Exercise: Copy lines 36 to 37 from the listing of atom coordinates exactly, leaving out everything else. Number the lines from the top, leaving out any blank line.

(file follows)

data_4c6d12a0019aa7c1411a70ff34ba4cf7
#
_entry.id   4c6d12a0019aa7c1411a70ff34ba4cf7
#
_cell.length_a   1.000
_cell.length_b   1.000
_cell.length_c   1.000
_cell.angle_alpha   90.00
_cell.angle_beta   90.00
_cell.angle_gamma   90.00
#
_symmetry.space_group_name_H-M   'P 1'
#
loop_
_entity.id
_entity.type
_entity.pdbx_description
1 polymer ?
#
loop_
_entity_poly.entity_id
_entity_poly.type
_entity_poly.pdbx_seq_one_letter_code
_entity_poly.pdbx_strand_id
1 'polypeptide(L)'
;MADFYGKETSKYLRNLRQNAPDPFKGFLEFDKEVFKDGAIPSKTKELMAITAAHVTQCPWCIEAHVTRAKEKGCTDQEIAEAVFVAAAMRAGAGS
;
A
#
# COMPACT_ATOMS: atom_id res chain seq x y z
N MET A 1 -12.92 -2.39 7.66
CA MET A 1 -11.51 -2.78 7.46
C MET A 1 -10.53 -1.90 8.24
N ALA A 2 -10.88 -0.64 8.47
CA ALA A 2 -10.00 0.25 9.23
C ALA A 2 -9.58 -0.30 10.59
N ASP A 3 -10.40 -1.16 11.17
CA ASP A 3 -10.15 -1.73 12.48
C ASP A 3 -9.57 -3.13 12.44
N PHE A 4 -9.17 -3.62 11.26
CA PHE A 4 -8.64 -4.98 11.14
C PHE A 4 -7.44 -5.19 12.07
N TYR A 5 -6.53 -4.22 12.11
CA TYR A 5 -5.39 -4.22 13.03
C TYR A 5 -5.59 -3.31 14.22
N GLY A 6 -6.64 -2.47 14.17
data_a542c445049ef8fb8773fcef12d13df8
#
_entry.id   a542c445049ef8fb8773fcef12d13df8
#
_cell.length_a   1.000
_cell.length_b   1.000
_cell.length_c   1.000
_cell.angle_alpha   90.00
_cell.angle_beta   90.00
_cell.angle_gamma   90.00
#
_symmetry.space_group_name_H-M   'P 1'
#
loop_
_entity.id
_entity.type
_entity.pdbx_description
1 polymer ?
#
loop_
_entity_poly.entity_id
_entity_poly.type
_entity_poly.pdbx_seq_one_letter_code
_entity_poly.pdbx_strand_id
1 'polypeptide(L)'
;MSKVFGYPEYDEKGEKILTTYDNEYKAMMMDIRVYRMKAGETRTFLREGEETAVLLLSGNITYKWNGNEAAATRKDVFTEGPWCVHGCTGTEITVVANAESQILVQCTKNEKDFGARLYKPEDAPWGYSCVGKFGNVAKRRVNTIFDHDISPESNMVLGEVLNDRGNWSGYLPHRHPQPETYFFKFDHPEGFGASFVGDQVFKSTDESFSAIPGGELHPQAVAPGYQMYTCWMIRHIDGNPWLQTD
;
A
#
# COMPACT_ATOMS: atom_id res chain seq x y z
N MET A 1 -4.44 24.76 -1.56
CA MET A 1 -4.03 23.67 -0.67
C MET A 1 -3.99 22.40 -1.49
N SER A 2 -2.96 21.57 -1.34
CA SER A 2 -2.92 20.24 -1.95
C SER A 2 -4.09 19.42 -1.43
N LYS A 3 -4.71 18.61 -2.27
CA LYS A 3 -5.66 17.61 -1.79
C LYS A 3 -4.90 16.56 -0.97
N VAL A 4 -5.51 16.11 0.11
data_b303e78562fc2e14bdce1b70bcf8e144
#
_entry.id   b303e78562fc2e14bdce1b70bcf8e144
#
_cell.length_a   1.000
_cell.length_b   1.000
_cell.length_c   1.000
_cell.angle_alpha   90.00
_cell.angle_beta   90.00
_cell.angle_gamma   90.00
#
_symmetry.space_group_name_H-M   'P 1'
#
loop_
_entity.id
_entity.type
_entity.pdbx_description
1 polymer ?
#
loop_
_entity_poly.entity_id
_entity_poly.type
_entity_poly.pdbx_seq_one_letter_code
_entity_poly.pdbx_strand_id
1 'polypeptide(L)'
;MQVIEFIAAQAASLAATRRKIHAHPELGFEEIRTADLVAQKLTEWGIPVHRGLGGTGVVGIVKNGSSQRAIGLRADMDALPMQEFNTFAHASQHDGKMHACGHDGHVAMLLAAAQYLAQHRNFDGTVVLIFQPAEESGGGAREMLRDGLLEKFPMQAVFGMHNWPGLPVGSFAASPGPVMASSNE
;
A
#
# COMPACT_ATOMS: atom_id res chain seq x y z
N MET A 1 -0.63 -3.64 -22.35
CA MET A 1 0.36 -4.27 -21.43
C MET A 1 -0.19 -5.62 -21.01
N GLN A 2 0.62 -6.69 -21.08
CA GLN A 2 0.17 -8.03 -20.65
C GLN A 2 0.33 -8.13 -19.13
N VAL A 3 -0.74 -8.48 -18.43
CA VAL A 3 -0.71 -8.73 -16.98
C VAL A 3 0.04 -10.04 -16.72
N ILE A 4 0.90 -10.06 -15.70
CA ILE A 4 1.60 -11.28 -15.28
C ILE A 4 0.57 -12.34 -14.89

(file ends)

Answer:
C ALA A 2 -9.58 -0.30 10.59
N ASP A 3 -10.40 -1.16 11.17